The Experiences and Perceptions of Nurses Interacting With Research Literature: A Qualitative Systematic Review to Guide Evidence-Based Practice

Sonia Hines, Joanne Ramsbotham, Fiona Coyer

Research output: Contribution to journalReview articlepeer-review

8 Citations (Scopus)


Background: There is an evidence that some nurses struggle with reading and using research. This struggle becomes a barrier to engaging in evidence-based practice (EBP). Personal beliefs, attitudes about research, and difficulties with research language and statistics have been reported as important variables in quantitative studies. Aims: The aim of this review was to explore nurses' experiences and perceptions of interacting with research literature for work or educational purposes. Methods: Studies eligible for inclusion were qualitative, published in English from years 2009–2020, and included registered nurses engaged in interaction with research literature for any work or educational purpose. The Joanna Briggs Institute’s qualitative systematic review methods were used. Results: We included 11 qualitative studies with 186 participants. Most studies used focus groups or semi-structured interviews to collect data. Overall, study quality was moderate. We extracted 29 findings, which were synthesized into five categories, and meta-aggregated into one synthesis. Research is a complex field of engagement for nurses, who simultaneously value its contribution to their profession and feel the burden of unsupported expectations. Nurses perceive a double standard in their workplaces where expectations of using evidence in practice are often discussed, but EBP education and access to literature can be hard to access. Linking Evidence to Action: Educators conducting research education should consider the complex emotional reactions this activity may engender in participants who may feel unprepared by their previous experience or education. Clinicians and workplace leaders trying to encourage the use of evidence in practice should consider the source of any reluctance to engage. An observed lack of engagement in their staff may be related to issues with understanding the materials.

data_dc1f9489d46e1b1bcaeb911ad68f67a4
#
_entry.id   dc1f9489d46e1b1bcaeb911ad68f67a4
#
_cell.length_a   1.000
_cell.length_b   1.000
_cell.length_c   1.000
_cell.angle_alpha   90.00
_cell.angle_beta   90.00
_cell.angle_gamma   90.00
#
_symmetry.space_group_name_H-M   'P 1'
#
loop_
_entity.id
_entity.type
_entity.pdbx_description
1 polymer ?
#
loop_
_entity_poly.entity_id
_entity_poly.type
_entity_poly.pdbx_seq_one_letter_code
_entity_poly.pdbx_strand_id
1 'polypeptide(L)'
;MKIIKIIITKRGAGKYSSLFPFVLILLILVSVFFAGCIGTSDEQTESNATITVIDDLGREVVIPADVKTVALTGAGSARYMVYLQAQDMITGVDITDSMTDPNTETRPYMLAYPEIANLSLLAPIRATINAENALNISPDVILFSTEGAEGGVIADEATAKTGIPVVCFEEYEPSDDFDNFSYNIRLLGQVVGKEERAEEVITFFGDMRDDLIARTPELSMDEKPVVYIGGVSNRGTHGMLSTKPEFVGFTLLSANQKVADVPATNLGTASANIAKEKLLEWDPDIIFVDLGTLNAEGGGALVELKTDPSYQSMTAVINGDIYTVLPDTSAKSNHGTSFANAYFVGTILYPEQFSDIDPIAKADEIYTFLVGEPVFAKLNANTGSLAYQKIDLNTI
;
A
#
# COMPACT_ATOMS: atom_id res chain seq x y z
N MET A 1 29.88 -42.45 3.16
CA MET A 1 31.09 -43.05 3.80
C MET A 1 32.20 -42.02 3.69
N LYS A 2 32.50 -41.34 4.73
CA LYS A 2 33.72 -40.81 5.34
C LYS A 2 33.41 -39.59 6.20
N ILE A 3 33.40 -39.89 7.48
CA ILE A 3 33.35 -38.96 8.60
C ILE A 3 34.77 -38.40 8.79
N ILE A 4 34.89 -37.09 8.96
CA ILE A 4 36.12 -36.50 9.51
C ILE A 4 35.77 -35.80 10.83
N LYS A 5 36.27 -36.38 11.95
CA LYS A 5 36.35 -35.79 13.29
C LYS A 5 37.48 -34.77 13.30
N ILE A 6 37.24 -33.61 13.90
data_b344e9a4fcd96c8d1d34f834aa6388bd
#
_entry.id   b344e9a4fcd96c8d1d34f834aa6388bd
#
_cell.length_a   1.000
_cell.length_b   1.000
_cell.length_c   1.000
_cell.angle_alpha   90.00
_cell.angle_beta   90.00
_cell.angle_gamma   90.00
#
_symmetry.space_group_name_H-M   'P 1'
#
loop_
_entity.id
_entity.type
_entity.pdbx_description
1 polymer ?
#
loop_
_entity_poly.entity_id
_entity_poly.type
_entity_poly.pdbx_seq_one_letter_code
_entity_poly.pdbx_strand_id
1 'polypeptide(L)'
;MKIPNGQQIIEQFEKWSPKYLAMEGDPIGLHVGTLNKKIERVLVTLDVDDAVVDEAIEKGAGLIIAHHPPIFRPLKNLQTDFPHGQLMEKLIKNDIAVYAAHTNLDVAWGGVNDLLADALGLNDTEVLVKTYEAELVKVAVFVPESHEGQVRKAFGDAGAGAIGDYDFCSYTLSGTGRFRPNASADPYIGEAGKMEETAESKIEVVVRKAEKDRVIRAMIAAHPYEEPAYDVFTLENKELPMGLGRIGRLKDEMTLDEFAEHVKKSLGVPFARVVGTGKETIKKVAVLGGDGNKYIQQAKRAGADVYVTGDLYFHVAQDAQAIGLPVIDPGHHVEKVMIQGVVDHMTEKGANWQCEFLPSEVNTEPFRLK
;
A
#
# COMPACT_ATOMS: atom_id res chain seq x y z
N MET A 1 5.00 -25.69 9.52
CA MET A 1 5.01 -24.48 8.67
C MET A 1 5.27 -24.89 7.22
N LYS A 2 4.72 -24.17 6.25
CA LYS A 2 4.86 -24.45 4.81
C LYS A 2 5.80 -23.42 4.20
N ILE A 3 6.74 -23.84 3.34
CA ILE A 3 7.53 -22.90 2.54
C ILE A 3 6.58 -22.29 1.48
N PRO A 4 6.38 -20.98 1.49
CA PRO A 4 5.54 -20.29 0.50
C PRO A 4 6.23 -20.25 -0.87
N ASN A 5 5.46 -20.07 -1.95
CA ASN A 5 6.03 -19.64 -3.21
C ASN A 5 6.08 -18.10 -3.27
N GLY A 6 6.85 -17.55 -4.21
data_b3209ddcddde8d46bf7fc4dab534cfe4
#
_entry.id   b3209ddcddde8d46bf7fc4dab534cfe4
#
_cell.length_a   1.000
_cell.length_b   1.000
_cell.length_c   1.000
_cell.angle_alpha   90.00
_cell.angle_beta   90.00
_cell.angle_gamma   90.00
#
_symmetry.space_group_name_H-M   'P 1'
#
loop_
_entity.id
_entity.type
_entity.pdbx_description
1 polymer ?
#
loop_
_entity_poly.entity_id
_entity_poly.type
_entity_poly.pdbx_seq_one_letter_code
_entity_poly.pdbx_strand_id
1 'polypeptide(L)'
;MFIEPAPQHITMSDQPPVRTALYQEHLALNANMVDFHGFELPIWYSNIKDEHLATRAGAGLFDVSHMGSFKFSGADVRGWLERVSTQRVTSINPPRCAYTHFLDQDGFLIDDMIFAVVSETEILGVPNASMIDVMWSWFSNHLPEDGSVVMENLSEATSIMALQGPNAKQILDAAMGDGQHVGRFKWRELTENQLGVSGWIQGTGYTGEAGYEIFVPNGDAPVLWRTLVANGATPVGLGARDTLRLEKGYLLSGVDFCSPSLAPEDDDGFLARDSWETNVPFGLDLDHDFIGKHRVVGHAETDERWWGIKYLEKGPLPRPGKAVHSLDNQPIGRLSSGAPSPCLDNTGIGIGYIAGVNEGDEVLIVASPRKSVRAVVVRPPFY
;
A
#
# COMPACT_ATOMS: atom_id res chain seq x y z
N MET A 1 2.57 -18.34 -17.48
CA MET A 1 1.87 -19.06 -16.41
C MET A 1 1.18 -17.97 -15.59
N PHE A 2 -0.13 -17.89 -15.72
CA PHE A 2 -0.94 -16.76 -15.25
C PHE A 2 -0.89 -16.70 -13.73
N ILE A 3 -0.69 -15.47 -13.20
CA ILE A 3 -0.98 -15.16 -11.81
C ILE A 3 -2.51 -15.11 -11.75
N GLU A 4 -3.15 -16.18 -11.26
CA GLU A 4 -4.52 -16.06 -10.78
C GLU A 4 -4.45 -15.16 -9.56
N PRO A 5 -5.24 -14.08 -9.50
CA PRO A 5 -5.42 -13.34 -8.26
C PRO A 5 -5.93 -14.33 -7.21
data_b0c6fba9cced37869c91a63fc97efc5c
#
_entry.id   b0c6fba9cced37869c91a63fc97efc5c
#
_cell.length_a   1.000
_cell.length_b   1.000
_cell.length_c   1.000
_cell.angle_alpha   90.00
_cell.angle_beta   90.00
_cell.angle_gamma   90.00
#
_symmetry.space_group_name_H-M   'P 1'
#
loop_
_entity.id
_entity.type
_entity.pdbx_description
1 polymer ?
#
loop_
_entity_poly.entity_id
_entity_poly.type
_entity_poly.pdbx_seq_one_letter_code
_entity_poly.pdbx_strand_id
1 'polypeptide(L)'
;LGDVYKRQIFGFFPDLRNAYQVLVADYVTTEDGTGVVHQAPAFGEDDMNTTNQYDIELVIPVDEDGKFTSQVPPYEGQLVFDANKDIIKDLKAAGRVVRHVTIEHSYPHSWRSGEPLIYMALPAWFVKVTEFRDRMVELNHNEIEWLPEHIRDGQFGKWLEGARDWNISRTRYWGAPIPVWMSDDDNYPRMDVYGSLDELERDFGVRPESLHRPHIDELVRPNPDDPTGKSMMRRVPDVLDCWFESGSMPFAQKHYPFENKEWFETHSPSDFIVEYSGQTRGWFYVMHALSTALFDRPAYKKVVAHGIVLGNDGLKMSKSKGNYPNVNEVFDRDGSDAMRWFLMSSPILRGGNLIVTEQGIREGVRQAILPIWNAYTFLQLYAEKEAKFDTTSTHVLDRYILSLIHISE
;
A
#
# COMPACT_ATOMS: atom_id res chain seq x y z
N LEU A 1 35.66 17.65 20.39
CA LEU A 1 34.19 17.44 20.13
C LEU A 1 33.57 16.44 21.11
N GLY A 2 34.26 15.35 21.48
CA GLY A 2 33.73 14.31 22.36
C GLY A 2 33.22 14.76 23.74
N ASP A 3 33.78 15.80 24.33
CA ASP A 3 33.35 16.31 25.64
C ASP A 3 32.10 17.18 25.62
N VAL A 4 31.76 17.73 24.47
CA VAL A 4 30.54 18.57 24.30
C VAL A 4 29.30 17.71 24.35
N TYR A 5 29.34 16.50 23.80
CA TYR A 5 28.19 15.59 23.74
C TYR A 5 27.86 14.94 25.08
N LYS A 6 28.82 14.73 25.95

Original languageEnglish
Pages (from-to)371-378
Number of pages8
JournalWorldviews on Evidence-Based Nursing
Issue number6
Publication statusPublished - Dec 2021


  • evidence-based education
  • evidence-based practice
  • nurse education
  • qualitative research
  • registered nurses
  • research education
  • research literacy


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